The Big Challenges (and Bigger Opportunities) of Value-Based Care
Among the countless changes underway in the healthcare space, one market trend is particularly intriguing for its potential to disrupt the entire ecosystem.
Value-Based Care (VBC) programs seek to tie compensation earned by healthcare providers to how positively they impact a patients’ care. Through financial and other methodologies, these models are designed to increase accountability for patient outcomes while expanding provider autonomy to deliver the right care at the right time.
Rather than the traditional fee-for-service model, providers’ revenue fluctuates based on whether they hit specific targets for quality, equity, and cost. It is program-based, not volume-based, with the goal being to increase accountability for the patient and the provider. It’s the kind of healthcare delivery reform that emphasizes quality of care over quantity of care, a more holistic approach that considers the entire medical journey of a patient.
Quite frankly, the current level of volume and affordability in the healthcare industry is expensive and unsustainable. At a certain point, payers won’t be able to process and pay for every claim that’s made. A patient-focused model of care (like VBC) is about incentivizing providers to do the right things and engage with patients in the right way, and provide a payment model that supports those efforts. To do that, there will be a need for more coordination, collaboration, information, and systems, all of which will be needed in a proactive and longitudinal way.
Still, incentives and payments will matter. After all, these are businesses, and providers can’t do what they need to do if they aren’t properly compensated. Incentives that have economic value must be aligned for all parties across the board. If the finances don’t make sense, nobody will be able to afford to do the right thing in the long run.
The right tools will be required in order to develop and administer these payment models, and consistently and efficiently scale this payment evolution. Additionally, there must also be an accompanying service strategy to help stakeholders understand how they benefit from this different payment model, one that empowers patients to make the best choices for their health. The traditional transactional cadence is changing to a non-transactional one — the VBC payment models — and that’s how our whole ecosystem is moving.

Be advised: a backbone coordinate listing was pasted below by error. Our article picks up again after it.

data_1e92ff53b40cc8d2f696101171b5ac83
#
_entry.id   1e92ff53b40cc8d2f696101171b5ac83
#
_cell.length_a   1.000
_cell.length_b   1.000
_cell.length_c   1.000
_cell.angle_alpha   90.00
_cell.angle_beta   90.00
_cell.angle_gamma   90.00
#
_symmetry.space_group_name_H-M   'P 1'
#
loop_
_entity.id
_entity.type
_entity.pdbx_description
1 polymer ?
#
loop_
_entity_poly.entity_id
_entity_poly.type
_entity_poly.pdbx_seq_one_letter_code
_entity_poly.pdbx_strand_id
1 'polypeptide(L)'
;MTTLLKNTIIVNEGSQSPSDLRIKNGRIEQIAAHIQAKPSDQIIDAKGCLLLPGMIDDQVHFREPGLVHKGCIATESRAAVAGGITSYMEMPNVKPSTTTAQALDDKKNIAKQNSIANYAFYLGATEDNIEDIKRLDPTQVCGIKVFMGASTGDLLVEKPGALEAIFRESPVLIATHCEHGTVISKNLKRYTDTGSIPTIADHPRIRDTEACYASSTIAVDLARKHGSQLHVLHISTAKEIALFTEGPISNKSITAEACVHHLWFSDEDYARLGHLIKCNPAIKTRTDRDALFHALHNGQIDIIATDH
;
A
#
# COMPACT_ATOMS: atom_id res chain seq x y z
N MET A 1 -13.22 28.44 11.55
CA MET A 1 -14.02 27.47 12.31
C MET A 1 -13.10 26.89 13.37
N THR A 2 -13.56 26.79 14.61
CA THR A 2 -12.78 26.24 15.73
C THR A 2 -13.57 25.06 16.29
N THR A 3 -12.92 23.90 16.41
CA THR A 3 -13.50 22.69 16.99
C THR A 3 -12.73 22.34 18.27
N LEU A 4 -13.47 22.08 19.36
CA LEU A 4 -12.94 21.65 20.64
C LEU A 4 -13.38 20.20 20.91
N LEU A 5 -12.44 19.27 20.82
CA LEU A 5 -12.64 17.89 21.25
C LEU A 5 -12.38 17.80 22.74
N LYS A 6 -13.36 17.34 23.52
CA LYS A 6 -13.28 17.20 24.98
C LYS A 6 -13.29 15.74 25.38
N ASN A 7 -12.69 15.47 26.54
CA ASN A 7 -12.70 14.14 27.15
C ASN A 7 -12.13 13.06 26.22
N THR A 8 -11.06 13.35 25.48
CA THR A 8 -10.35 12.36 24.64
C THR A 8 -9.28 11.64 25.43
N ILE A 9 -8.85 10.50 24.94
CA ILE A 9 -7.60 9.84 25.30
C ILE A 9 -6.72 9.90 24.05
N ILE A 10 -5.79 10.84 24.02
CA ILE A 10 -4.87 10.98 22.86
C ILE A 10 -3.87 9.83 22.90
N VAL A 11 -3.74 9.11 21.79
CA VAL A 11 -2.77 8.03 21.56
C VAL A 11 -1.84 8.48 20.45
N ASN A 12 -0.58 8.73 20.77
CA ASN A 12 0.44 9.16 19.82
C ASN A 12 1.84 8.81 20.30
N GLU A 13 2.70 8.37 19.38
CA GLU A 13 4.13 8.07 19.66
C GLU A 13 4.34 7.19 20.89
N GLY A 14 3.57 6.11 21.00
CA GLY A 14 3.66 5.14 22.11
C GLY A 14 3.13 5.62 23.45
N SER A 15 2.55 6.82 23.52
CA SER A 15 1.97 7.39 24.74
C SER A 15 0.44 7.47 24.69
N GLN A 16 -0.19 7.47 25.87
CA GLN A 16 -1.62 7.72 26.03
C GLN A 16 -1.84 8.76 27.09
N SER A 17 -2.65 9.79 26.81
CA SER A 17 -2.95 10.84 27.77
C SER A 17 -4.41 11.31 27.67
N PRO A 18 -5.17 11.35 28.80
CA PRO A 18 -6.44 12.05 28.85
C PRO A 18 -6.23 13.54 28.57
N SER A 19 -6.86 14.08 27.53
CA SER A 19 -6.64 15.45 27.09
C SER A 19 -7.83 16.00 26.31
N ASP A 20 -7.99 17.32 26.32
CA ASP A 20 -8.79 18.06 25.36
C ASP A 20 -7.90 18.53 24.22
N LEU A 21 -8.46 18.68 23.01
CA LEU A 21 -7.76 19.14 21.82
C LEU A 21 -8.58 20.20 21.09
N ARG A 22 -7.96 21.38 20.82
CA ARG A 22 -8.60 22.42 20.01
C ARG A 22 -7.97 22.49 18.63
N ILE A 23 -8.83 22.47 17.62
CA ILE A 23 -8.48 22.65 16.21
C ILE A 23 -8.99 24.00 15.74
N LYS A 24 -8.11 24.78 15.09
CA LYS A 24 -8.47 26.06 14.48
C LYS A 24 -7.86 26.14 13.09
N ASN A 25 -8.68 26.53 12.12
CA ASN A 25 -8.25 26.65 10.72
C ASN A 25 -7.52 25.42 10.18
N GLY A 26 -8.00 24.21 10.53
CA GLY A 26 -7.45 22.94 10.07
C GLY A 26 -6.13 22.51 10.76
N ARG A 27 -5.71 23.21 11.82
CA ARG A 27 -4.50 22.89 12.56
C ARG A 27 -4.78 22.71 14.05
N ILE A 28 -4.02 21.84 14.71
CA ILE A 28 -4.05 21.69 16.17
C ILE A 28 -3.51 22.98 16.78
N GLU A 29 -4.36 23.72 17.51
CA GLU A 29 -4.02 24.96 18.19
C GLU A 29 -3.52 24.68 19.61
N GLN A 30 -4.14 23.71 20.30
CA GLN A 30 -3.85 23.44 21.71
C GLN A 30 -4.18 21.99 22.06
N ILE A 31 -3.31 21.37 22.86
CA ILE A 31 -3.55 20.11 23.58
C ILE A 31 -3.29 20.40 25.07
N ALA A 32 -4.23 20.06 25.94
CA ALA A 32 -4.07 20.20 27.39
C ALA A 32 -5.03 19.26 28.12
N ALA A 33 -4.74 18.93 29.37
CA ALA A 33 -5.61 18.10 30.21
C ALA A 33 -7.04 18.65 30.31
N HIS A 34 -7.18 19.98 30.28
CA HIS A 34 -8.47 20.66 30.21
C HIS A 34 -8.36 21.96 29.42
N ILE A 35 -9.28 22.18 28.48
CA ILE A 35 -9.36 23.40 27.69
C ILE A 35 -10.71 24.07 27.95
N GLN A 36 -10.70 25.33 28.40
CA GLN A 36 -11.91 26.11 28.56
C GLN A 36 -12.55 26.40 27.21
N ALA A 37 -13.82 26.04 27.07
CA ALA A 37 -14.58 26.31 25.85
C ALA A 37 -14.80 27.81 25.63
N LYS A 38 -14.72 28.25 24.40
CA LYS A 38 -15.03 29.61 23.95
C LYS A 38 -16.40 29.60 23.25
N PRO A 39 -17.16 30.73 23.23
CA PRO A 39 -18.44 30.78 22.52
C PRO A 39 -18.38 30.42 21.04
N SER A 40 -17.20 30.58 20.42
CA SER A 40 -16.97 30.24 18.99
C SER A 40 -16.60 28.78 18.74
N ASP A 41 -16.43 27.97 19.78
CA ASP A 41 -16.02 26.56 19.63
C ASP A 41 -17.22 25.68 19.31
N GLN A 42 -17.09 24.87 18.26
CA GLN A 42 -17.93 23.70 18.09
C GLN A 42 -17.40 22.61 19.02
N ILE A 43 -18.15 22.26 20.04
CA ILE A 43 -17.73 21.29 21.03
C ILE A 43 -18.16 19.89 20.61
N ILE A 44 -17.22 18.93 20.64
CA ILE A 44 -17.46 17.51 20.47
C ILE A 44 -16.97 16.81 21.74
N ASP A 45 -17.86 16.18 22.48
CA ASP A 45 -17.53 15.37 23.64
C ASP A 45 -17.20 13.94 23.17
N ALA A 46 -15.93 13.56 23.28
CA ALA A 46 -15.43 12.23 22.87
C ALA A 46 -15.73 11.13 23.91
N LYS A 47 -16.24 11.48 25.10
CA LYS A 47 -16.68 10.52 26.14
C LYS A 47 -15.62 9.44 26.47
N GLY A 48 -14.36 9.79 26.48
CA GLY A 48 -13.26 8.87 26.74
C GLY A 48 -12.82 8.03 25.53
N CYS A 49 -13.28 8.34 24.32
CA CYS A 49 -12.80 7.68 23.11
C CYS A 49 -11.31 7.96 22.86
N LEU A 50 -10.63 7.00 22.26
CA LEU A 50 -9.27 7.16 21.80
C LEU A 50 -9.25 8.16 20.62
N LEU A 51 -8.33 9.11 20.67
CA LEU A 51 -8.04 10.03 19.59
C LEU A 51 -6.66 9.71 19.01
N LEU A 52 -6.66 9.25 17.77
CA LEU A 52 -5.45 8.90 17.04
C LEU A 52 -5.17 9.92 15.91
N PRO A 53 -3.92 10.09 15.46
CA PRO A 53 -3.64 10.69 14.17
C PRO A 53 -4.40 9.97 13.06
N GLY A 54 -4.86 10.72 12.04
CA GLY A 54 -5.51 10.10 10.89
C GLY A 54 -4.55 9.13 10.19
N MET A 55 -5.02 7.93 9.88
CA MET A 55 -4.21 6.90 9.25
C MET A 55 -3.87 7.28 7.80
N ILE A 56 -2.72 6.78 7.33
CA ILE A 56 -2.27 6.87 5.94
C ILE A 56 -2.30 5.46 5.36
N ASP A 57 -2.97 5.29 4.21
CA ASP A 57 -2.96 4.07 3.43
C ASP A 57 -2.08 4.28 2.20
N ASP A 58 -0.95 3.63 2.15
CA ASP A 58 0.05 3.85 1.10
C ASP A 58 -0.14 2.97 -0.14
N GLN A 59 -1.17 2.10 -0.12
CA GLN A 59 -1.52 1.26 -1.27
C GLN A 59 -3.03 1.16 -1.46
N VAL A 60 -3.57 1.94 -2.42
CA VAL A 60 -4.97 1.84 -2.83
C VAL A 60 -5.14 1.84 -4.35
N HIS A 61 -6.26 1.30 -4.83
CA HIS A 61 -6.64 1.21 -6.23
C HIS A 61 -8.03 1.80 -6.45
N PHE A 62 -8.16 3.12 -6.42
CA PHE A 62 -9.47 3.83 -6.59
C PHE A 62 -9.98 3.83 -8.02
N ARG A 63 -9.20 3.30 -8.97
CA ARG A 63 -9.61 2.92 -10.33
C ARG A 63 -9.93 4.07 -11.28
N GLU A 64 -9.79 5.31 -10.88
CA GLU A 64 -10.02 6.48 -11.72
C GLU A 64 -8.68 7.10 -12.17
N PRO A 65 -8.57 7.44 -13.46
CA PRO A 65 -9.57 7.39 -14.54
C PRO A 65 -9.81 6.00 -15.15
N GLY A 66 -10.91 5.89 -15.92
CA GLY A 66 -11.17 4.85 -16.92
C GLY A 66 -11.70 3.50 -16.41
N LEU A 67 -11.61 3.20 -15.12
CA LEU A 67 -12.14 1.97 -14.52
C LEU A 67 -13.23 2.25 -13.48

Indeed, VBC represents a fundamental shift in the relationship between payer and provider.
That payer-provider relationship must ensure that not only are incentives met so provider businesses can succeed, but that there’s a transparency, trust, and fluidity within the exchange of data that happens between the two. Payers have information that they can share with providers, and they can structure payment models that do the right things, but they can’t do that without the system to enable it and the information to guide it.
Data is the currency of VBC, which requires analytics from various points within the life cycle of a patient’s care. The trick is to make sure that data is accurate, clean, timely, and readily available. There will still be claims and encounters that need to be understood and processed. We’ll need people to analyze them and see how they impact payments. After the data goes through its transactional life cycle, we can evaluate it and predict outcomes better in the future.
The nature of healthcare — with its myriad combinations of providers, payers, employers, and patients — makes it difficult to find proven practices and scale them. Healthcare has to be a “win, win, win”: it must work for the patient, for the provider, and for the payer (i.e., the employer or sponsor). If we keep that in mind, we can build solutions accordingly.
At NASCO, we support the healthcare ecosystem and, consequently, its future. We’re preparing for this industry transformation by looking at VBC as an opportunity to reshape and uplift that ecosystem, rather than a “silver bullet product capability” we can employ as a single solution.
Ultimately, however, we will judge the success of VBC not only by how well we contain medical and administrative costs, but by the resulting health improvements of the shared customers we serve.
Lori Logan is the Chief Product and Growth Officer at NASCO. She has previously held leadership positions in the healthcare space at companies including athenahealth, Geneia, Cigna, and TriZetto (a Cognizant Company).